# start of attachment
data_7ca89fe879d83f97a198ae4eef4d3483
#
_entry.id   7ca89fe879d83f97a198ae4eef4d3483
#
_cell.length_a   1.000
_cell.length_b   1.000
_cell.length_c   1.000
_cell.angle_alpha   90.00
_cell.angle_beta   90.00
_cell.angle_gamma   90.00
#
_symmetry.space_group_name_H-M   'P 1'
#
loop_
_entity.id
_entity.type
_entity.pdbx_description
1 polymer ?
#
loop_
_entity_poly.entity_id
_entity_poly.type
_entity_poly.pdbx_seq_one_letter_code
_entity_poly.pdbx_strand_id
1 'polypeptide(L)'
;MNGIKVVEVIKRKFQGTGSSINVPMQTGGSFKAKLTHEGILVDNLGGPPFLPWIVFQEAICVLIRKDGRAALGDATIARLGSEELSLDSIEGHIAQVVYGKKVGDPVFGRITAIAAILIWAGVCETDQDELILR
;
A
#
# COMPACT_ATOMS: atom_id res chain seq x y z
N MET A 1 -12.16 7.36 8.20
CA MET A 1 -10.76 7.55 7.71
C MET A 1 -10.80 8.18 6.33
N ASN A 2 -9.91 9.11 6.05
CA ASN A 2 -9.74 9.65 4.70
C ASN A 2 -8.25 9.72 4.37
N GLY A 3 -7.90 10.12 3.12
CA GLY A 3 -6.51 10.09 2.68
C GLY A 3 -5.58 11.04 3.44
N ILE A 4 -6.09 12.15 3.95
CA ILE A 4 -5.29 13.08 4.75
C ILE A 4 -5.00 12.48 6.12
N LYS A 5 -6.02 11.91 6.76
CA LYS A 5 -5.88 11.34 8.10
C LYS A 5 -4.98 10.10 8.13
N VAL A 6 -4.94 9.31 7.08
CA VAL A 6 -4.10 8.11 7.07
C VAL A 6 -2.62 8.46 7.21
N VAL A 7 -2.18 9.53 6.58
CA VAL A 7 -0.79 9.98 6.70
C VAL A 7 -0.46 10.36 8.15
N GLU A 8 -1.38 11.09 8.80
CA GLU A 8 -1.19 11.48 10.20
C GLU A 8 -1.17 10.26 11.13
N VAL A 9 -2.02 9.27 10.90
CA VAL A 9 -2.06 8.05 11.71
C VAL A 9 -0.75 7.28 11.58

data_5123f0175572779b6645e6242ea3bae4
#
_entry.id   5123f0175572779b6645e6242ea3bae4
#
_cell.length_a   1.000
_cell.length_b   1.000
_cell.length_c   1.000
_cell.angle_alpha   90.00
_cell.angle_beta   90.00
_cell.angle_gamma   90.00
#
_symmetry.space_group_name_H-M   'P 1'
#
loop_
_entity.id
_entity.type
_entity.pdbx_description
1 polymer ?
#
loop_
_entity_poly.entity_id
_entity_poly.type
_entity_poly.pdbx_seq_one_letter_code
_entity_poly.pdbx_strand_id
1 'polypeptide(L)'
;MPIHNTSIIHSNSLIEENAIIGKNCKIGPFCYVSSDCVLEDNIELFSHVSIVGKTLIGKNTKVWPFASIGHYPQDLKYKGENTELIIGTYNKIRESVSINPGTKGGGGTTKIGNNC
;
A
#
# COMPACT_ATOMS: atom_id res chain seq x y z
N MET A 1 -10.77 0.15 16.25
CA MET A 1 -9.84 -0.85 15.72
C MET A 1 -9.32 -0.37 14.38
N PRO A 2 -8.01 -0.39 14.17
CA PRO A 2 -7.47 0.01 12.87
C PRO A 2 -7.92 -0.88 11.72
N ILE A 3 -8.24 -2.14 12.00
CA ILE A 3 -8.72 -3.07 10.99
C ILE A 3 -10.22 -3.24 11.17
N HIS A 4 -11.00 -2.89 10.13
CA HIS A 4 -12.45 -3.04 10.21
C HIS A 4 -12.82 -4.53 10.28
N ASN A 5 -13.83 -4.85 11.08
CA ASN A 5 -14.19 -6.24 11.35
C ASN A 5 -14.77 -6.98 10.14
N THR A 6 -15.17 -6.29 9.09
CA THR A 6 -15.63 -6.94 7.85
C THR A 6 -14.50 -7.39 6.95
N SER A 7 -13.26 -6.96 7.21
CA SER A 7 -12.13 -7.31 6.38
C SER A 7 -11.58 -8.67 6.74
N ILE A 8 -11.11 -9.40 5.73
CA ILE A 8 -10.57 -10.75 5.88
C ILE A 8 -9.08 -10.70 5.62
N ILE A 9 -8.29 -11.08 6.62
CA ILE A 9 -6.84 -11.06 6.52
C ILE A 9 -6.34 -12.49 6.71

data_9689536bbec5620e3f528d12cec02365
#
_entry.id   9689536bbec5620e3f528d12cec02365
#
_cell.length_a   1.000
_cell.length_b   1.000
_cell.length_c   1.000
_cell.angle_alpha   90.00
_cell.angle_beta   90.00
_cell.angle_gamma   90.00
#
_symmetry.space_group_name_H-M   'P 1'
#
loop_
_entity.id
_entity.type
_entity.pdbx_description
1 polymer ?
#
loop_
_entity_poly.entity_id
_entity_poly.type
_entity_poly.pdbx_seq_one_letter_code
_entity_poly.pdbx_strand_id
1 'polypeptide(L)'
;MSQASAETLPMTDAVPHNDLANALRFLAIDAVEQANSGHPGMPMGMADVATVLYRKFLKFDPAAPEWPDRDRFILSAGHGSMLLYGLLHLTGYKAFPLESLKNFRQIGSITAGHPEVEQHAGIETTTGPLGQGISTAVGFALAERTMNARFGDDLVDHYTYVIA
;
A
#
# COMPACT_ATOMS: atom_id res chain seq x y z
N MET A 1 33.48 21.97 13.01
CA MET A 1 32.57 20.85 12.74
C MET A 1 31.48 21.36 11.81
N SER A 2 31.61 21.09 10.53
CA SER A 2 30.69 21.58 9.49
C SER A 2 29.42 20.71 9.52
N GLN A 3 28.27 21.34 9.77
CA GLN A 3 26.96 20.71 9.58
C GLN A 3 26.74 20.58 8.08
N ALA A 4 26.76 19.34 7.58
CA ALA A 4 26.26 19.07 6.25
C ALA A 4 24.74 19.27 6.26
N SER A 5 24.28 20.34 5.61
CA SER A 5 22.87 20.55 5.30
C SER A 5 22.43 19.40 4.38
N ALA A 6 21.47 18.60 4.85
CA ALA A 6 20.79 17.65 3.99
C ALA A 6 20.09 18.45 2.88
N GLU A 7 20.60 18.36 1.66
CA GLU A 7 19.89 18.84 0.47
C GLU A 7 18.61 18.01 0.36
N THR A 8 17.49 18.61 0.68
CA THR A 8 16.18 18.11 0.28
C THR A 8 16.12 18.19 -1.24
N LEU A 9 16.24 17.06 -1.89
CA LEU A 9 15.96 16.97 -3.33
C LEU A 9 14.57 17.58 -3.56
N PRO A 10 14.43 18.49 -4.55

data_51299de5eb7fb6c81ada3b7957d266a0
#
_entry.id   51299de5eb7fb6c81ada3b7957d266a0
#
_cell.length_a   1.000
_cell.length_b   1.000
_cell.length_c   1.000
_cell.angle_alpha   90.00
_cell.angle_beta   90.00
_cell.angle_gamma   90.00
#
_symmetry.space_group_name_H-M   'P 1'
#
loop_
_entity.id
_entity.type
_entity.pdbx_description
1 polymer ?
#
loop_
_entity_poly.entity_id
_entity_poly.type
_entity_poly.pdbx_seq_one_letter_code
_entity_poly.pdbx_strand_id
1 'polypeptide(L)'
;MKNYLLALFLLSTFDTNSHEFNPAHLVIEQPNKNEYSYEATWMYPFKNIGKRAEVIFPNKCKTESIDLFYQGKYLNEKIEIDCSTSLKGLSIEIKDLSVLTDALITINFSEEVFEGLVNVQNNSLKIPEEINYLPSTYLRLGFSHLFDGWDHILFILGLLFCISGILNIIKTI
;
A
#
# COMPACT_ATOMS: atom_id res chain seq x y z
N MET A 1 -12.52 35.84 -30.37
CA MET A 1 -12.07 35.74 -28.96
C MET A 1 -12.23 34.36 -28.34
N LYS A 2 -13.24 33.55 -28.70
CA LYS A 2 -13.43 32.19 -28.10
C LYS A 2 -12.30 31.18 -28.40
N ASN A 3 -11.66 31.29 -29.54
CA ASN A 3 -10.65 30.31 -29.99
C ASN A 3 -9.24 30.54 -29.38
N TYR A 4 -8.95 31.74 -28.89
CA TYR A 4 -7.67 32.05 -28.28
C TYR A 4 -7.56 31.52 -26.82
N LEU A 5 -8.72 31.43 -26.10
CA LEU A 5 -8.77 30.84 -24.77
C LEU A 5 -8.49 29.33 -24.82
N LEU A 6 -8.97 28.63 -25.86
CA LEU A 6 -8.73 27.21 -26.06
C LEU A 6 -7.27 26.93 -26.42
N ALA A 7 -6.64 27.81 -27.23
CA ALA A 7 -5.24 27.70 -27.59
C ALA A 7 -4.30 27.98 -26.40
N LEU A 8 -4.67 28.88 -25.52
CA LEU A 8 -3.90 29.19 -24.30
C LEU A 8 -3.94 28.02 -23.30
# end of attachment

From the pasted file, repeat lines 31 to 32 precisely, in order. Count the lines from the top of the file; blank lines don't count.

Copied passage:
N MET A 1 -12.16 7.36 8.20
CA MET A 1 -10.76 7.55 7.71